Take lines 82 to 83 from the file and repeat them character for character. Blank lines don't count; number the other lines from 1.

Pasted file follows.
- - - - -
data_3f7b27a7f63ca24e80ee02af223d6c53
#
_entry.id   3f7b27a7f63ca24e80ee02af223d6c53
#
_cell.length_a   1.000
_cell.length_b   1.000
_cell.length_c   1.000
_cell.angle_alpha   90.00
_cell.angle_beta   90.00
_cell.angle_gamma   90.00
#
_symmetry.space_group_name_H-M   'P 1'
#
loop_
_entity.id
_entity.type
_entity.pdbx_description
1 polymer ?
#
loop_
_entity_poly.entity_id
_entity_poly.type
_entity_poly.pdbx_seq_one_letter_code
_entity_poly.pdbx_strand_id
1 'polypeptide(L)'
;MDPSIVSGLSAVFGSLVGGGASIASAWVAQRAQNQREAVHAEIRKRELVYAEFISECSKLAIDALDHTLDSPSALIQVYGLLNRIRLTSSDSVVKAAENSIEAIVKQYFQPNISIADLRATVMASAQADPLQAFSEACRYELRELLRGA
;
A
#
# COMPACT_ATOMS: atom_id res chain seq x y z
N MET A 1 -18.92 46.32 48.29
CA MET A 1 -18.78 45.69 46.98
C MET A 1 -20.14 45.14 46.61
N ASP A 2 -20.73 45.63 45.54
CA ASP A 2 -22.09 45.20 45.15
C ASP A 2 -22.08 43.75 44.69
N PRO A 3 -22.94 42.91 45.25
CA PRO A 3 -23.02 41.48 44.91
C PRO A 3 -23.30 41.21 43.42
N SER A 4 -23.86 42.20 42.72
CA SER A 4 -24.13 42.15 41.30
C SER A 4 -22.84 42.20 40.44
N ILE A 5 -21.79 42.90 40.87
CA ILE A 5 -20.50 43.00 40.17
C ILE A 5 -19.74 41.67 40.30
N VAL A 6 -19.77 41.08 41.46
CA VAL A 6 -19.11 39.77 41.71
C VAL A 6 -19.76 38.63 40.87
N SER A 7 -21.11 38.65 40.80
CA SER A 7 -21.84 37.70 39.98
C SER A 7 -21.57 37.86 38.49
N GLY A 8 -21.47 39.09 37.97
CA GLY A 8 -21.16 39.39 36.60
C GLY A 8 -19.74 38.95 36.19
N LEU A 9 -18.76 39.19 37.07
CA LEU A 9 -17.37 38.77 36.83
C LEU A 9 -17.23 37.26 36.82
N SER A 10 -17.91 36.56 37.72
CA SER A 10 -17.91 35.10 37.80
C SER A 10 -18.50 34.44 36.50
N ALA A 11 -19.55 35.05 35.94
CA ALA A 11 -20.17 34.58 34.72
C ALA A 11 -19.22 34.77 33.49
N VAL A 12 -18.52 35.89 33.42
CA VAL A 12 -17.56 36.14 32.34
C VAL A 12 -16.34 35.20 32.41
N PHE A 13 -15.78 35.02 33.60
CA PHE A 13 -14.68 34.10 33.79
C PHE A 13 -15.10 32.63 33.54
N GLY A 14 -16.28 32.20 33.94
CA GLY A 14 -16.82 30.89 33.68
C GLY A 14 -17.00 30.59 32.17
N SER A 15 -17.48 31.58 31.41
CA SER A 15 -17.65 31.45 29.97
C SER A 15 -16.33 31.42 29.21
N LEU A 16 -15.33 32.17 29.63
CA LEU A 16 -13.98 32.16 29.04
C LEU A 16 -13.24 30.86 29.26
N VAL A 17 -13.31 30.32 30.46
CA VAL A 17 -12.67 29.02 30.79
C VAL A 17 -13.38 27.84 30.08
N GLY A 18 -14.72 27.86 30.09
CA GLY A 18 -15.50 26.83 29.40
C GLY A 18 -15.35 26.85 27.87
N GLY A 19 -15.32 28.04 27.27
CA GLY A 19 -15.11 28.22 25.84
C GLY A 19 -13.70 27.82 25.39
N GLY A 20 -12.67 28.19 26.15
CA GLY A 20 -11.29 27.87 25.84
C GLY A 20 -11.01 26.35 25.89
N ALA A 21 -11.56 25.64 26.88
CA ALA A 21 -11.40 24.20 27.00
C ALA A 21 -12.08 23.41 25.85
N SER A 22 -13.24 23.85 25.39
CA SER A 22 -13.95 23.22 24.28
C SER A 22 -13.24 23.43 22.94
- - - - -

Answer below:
N GLY A 18 -14.72 27.86 30.09
CA GLY A 18 -15.50 26.83 29.40